NARRATOR:
Annabelle Tudor (From Starnow)
“Melbourne based actor represented by Ian White Management. Graduate of Federation University Australia’s BA (Acting), grad. 2016. Recent credits include Puffs (original and touring Australian company), Hamlet with the Australian Shakespeare Company and As You Like It with the Melbourne Shakespeare Company.”
Upon registering at first listen that it was a different reader than “Dictionary of Lost Words” I was disappointed, but quickly got over it. This reader is every bit as good, and I will be seeking out other books she has read.

GENRE:
Historical Fiction; Biographical Fiction; Women’s Fiction

TIME FRAME:
Early 20th Century

LOCATION:
England: Jericho; Somerville; Oxford

SUBJECTS:
Bookbinding; Education; Economic classes; Oxford University; Twins; Autism; WWI; Belgium; Soldiers; Hospitals; Narrow Boats; Canal life; College Examination; Loss

DEDICATION:
“For my sister, Nicola”

SAMPLE QUOTATION:
Excerpt From “Before”
“Scraps. That’s all I got. Fragments that made no sense without the words before or the words after.
We were folding “The Complete Works of William Shakespeare” and I’d scanned the first page of the editor’s preface a hundred times. The last line on the page rang in my mind, incomplete and teasing. “I have only ventured to deviate where it seemed to me that . . . “
“Ventured to deviate”. My eye caught the phrase each time I folded a section.
“Where it seemed to me that . . .”
That what? I thought. Then I’d star on another sheet.
First fold: “The Complete Works of William Shakespeare”. Second fold: “Edited by WJ Craig.” Third fold: “ventured to” bloody “deviate.”
My hand hovered as I read that last line and tried to guess at the rest.
WJ Craig changed Shakespeare, I thought. Where it seemed to him that . . .
I grew desperate to know.
I glanced around the bindery, along the folding bench piled with quires of sheets and folded sections. I looked at Maude.
She couldn’t care less about the words on the page. I could hear her humming a little tune, each fold marking time like the second hand of a clock. Folding was her favourite job, and she could fold better than anyone, but that didn’t stop mistakes. Folding tangents, Ma used to call them. Folds of her own design and purpose. From the corner of my eye, I’d sense a change in rhythm. It was easy enough to reach over, stay her hand. She understood. She wasn’t simple, despite what people thought. And if I missed the signs? Well, a section ruined. It could happen to any of us with the slip of the bonefolder. But we’d notice. We’d put the damaged section aside. My sister never did. And so I had to.
Keep an eye.
Watch over.
Deep breath.
Dear Maude. I love you, I really do. But sometimes . . . This is how my mind ran.
Already I could see a folded section in Maude’s pile that didn’t sit square. I’d remove it later. She wouldn’t know, and neither would Mrs. Hogg. There’d be no need for tutting.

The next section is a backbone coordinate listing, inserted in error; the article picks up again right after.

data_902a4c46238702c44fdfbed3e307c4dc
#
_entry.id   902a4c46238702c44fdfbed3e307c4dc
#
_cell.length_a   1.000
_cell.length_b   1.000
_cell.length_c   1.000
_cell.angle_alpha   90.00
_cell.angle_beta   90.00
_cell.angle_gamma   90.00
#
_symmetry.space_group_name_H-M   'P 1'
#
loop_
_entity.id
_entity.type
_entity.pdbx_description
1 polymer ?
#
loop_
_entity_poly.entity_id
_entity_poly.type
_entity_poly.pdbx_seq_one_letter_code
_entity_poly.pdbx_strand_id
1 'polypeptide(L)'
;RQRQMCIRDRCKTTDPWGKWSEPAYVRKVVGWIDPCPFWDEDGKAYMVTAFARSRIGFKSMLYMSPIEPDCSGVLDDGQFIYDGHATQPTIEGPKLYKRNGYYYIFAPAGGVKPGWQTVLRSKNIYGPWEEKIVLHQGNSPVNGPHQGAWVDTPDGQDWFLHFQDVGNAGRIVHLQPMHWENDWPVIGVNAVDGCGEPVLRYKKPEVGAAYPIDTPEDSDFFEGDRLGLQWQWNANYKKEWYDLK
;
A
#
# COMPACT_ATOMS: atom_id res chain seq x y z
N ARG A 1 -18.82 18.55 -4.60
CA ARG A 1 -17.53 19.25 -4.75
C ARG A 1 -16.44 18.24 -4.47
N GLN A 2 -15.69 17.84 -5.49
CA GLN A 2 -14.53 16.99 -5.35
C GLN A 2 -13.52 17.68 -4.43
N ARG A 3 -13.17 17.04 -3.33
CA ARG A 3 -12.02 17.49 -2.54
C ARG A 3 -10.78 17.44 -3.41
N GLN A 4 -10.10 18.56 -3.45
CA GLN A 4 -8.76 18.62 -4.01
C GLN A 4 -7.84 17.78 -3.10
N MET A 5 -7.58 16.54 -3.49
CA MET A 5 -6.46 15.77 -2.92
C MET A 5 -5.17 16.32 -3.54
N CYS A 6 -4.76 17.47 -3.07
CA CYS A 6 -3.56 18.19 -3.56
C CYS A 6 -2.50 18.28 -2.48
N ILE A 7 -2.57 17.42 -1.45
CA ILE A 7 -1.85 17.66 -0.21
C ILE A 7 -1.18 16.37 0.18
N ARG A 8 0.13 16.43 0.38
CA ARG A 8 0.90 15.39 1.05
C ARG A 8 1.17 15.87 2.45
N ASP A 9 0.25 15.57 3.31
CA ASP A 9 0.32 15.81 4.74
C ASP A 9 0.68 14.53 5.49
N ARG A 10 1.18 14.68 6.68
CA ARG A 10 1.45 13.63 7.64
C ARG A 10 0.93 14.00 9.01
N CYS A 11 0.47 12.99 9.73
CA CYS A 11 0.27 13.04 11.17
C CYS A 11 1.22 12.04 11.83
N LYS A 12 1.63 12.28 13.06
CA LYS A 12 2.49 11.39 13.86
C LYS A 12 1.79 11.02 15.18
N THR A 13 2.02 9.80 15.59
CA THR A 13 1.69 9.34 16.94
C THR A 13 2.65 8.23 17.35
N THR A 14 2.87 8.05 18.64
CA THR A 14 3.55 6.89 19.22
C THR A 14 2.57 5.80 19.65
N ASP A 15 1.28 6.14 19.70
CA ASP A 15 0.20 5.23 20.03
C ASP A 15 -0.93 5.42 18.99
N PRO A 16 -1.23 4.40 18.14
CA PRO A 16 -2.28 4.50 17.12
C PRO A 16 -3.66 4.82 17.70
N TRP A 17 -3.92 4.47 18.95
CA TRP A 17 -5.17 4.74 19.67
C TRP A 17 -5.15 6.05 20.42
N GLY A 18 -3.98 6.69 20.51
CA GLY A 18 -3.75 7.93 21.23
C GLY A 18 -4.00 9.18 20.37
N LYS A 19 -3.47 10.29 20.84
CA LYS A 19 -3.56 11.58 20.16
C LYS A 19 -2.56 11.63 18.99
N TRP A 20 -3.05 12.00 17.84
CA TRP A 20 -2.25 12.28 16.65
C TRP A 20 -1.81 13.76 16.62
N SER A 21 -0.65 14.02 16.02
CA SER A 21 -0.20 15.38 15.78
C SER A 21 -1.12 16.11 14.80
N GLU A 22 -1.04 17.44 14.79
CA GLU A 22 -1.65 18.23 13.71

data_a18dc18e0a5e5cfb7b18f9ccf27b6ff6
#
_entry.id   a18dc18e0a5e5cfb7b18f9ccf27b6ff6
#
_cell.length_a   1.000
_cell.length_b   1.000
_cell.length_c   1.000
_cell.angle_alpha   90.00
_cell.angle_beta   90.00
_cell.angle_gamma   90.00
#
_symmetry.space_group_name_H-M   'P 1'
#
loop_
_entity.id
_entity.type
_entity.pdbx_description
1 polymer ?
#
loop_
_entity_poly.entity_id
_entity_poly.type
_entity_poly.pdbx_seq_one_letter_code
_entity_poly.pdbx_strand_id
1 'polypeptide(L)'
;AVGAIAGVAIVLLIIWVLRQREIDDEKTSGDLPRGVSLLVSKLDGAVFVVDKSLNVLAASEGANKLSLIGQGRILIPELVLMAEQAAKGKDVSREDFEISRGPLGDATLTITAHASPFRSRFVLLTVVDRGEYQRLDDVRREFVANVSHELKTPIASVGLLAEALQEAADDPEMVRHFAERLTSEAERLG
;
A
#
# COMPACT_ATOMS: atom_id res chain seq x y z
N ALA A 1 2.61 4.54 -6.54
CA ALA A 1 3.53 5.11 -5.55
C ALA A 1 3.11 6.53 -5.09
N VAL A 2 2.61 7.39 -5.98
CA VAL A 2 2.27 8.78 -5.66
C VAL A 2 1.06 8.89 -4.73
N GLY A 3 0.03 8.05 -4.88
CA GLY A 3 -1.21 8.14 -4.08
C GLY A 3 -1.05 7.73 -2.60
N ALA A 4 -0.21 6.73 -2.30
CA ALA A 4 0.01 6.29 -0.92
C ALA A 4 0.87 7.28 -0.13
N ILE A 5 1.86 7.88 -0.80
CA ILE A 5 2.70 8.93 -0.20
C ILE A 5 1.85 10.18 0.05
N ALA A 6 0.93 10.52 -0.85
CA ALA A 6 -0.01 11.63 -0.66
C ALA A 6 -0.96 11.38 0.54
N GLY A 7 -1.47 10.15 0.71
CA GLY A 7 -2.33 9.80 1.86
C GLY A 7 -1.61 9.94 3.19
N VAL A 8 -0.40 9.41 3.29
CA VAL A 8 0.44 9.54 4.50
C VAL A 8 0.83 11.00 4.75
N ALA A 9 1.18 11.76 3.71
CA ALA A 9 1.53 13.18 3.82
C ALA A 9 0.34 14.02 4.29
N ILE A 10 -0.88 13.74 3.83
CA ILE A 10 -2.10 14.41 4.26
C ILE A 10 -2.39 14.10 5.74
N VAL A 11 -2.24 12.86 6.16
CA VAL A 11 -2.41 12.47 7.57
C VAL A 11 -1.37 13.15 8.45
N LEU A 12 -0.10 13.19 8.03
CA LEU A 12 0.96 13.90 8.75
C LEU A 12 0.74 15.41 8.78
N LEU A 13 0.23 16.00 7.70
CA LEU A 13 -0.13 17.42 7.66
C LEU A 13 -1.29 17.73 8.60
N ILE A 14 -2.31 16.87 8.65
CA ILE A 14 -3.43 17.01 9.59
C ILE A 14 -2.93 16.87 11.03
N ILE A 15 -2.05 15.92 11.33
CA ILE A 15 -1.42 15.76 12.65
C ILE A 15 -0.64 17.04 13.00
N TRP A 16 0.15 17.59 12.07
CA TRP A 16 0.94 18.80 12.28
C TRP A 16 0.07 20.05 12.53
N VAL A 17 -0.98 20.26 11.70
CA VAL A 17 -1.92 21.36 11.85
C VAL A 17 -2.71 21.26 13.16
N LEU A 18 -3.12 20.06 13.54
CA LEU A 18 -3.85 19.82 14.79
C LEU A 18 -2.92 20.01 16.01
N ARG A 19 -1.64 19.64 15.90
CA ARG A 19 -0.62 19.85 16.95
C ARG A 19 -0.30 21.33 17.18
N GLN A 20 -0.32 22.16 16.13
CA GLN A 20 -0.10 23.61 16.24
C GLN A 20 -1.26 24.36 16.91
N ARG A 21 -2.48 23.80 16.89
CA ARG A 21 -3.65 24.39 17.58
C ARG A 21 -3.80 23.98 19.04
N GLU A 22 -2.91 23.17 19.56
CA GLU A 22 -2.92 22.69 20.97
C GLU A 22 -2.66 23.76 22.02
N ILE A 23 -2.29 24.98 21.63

The only thing that could upset the applecart at that moment was me.
If I didn’t find out why WJ Craig had changed Shakespeare, I thought I might scream. I raised my hand.
‘Yes, Miss Jones?’
‘Lavatory, Mrs. Hogg.’
She nodded.”

RATING:.
5

STARTED READING – FINISHED READING
10-8-2023 to 10-16-2023 ( )
  TraSea | Apr 29, 2024 |
This is another well-researched feminist historical fiction by English Australian author Pip Williams. It is a sequel to, or a companion volume to The Dictionary of Lost Words, set in Oxford during WW1.

Peggy and her twin sister Maude work as bindery girls at the Oxford University Press and live aboard a ramshackle canal boat Calliope, as full of books as a floating library. Peggy loves reading and dreams of attending University, although this seems an impossibility for a girl, particularly one brought up very much as “town” rather than “gown.” Maude is never given a diagnosis in the book, but possibly has some form of autism. She loves origami and struggles to express herself other than repeating fragments she has heard. The war brings many changes and new people into their lives including the very damaged Belgian refugee Lotte, the wounded Bastiaan and the high society Gwen. There are also letters from the front, including from their feisty, suffragette godmother-figure Tilda.

The book gives insight into the Belgian crisis during WWI, when over 200,000 Belgians sought refuge in Britain, the influenza pandemic, and the ins and outs of how to bind a book (probably far too much detail on the latter).

I loved the descriptions of the relationship between Maude and Peggy, and its changing dynamic. This book told a good story, although it was very slow moving in parts and tending to get bogged down in minutiae. It was good, but not as stunning as the reviews make out, and not as impacting as The Dictionary of Lost Words. ( )
  mimbza | Apr 10, 2024 |
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Scraps. That's all I got. Fragments that made no sense without the words before or the words after.

We were folding The Complete Works of William Shakespeare and I'd scanned the first page of the editor's preface a hundred times. The last time on the page rang in my mind, incomplete and teasing, I have only ventured to deviate where it seem to me that...
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"It is 1914, and as the war draws the young men of Britain away to fight, women must keep the nation running. Two of those women are Peggy and Maude, twin sisters who live on a narrowboat in Oxford and work in the bindery at the university press. Ambitious, intelligent Peggy has been told for most of her life that her job is to bind the books, not read them-but as she folds and gathers pages, her mind wanders to the opposite side of Walton Street, where the female students of Oxford's Somerville College have a whole library at their fingertips. Maude, meanwhile, wants nothing more than what she has: to spend her days folding the pages of books in the company of the other bindery girls. She is extraordinary but vulnerable, and Peggy feels compelled to watch over her. Then refugees arrive from the war-torn cities of Belgium, sending ripples through the Oxford community and the sisters' lives. Peggy begins to see the possibility of another future where she can educate herself and use her intellect, not just her hands. But as war and illness reshape her world, her love for a Belgian soldier-and the responsibility that comes with it-threaten to hold her back."--